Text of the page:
An Apostle’s Feast Day. November 30 is the feast of St. Andrew. All three Synoptic gospels as well as Acts list him as one of the original Twelve (Mt 10:2; Mk 3:18; Lk 6:14; Acts 1:13).
Gospel Information on Andrew. Andrew was born and raised in Bethsaida (Jn 1:44), a fishing village on the north side of the Sea of Galilee, only a short distance from Capernaum, another town about a mile to the west. He had a least one brother, Peter, and they were both fisherman (Mt 4:18; Mk 1:16). At some point they acquired a home in Capernaum where they lived together (Mk 1:29). Andrew was a Jew, and from the context of Mark’s gospel, it is presumed that he worshiped in the synagogue in Capernaum (see Mk 1:16-31).
Two Versions of Andrew’s Call. When John the Baptist began his prophetic ministry in the desert, Andrew became one of his disciples (Jn 1:35). On one occasion Jesus walked by and the Baptizer pointed to Jesus and said, “Behold, the Lamb of God,” and when Andrew heard this he transferred allegiance and became Jesus’ follower (Jn 1:36-37). According to the Fourth Gospel Andrew received his call to become a disciple not from Jesus but from the Baptist, and was the first person to become a follower, and it is for this reason that the Eastern Church calls Andrew the “Protoclete” or “the first called.” Andrew, in turn, went to his brother Simon Peter and called him to follow Jesus (Jn 1:41-42). Matthew and Mark tell Andrew’s call story differently. They report that Peter and Andrew were fishing, and that as Jesus walked along the Sea of Galilee, he beckoned, “Come, follow me,” and they left their nets immediately and followed him (Mt 4:18-20; Mk 1:16-18).
Andrew’s Faith. Andrew came to faith very quickly, almost instantly, due to Jesus’ compelling presence. After Andrew met Jesus and stayed with him for only a day, he declared to his brother Simon, “We have found the Messiah” (Jn 1:51).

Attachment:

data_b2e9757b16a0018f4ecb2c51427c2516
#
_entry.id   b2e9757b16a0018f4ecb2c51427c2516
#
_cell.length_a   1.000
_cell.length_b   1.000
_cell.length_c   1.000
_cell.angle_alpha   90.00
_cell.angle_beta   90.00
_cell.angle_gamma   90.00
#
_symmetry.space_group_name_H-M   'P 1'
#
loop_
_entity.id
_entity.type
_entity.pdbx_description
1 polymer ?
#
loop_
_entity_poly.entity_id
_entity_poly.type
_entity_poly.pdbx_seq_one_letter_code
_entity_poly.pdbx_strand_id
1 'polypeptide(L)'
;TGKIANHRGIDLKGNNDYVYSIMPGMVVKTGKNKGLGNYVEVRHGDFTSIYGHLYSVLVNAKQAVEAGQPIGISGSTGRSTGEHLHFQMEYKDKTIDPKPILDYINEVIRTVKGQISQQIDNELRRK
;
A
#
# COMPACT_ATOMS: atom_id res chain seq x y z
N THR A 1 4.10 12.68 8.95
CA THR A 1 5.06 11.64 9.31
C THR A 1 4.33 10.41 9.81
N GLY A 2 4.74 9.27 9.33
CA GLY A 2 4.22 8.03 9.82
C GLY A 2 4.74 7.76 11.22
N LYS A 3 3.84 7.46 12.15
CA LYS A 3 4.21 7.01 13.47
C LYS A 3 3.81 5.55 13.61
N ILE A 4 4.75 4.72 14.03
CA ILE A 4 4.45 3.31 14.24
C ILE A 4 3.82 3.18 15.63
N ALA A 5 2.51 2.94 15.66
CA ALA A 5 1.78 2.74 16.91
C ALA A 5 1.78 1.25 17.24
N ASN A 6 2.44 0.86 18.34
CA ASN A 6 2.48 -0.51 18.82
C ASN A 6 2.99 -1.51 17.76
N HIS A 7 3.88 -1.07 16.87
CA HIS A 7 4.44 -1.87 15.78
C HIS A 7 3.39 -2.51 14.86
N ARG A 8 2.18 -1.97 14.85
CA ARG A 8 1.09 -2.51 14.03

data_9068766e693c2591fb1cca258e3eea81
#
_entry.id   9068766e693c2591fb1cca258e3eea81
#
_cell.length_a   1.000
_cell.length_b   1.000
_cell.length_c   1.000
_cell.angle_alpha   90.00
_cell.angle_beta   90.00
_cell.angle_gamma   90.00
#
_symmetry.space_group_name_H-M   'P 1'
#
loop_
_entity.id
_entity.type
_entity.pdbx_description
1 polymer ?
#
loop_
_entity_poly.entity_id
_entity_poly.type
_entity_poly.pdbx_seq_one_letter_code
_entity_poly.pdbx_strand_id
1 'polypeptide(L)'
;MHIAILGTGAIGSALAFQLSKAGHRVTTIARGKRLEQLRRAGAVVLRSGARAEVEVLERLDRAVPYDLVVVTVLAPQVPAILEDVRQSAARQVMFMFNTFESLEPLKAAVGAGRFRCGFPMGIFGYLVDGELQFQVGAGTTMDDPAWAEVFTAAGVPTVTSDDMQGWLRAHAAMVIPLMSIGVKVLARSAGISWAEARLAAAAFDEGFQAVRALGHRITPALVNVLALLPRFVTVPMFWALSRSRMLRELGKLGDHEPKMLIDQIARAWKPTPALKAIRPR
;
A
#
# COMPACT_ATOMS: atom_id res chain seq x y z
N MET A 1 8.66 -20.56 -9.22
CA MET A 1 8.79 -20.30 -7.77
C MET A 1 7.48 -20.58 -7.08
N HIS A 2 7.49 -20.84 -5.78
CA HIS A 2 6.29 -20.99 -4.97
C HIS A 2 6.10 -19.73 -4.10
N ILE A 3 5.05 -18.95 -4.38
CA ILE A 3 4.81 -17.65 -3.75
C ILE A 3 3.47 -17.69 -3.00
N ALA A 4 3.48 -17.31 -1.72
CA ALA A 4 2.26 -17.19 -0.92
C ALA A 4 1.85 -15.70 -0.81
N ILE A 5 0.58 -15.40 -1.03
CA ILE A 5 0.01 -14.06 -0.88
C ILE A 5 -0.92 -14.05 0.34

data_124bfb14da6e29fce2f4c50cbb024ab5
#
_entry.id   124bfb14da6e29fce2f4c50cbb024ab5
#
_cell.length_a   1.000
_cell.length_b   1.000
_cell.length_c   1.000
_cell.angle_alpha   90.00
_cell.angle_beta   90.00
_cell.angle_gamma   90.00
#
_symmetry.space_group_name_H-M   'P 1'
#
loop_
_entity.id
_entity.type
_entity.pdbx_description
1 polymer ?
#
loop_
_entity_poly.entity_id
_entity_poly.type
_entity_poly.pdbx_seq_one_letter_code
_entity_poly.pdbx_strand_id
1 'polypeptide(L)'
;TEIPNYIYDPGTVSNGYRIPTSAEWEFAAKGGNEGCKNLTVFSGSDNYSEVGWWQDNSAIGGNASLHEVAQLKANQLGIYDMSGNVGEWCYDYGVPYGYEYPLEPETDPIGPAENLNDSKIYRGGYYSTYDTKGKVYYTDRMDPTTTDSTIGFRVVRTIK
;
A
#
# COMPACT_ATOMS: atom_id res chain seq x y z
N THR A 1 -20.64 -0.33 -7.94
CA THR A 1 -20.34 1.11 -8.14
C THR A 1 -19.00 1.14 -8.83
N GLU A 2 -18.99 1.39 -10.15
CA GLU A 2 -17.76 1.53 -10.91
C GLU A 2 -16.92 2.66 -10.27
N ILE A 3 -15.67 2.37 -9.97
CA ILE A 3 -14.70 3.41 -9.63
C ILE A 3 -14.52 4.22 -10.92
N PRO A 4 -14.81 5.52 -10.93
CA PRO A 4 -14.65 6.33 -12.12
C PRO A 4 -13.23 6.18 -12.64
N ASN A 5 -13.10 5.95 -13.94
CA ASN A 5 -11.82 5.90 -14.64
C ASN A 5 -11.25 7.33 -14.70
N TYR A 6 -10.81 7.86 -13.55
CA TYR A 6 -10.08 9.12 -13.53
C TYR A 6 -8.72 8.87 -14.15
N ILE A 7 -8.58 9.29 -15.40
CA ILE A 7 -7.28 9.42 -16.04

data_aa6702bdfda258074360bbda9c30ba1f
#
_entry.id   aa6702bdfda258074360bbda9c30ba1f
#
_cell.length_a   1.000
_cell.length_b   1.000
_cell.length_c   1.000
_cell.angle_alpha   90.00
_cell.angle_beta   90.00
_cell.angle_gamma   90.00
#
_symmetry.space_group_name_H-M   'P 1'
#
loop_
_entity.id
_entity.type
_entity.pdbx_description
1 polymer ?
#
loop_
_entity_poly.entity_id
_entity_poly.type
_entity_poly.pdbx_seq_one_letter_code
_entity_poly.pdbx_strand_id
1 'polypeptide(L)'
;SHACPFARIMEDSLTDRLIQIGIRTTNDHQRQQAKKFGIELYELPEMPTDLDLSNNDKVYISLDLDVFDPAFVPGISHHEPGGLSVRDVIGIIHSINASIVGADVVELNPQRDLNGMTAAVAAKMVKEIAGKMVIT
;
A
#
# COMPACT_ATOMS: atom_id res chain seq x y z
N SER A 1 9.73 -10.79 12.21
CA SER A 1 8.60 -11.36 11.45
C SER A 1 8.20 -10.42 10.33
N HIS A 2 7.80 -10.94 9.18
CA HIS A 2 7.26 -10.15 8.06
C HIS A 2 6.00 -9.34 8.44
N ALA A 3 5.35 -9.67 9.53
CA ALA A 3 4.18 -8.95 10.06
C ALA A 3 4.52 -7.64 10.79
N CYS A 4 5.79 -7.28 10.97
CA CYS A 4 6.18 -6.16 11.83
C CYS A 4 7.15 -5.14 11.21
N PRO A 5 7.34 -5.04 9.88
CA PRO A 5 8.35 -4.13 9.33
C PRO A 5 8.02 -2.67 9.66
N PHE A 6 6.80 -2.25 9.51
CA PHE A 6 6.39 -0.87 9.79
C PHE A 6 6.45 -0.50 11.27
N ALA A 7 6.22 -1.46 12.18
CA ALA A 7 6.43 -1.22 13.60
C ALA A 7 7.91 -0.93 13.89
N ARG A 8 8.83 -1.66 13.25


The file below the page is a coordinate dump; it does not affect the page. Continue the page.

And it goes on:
Additional New Testament Information on Andrew. Jesus had a special core group of disciples who were his closest partners, Peter, James, and John, but there were two occasions when Andrew was a fourth: when Jesus cured Peter’s mother-in-law and when Jesus sat on the Mount of Olives opposite the temple (Mk 1:29; 13:3). Andrew is mentioned in three other instances: when Jesus fed the five thousand, it was Andrew who identified the boy with the five barley loaves and the two fish (Jn 6:8-9); when some Greeks came to Jerusalem for an audience with Jesus, it was Andrew who approached Jesus on their behalf (Jn 12:20,22); and when the apostles were gathered in the upper room before Pentecost, Andrew was there (Acts 1:13).
Early Church History. The rest of St. Andrew’s story is provided by historians, not Scripture. After Pentecost Andrew became a missionary and probably traveled to Bithynia, south of the Black Sea, now northern Turkey; and Scythia, much further east between the Black and Caspian Seas, modern Georgia of the USSR. There are legends that Andrew went to Poland, northern Europe, and Scotland; and general agreement that he went to Macedonia, northern Greece, and Achaia, southern Greece, where he was martyred in Patras in 60 AD on an X-shaped cross.
St. Andrew’s Intercession. St. Andrew is the patron saint of Russia, Scotland, and Greece, as well as fishermen, fish merchants, sailors, and spinsters or old maids.
St. Andrew’s Symbols. Andrew is represented by an X-shaped cross, the instrument of his crucifixion; a single fish or a fishing net, signs of his profession; a pair of crisscrossed fish which recall both his vocation as a fisher of people and the manner of his death; a carpenter’s square because he helped to build the Church; and a palm branch because he was a martyr.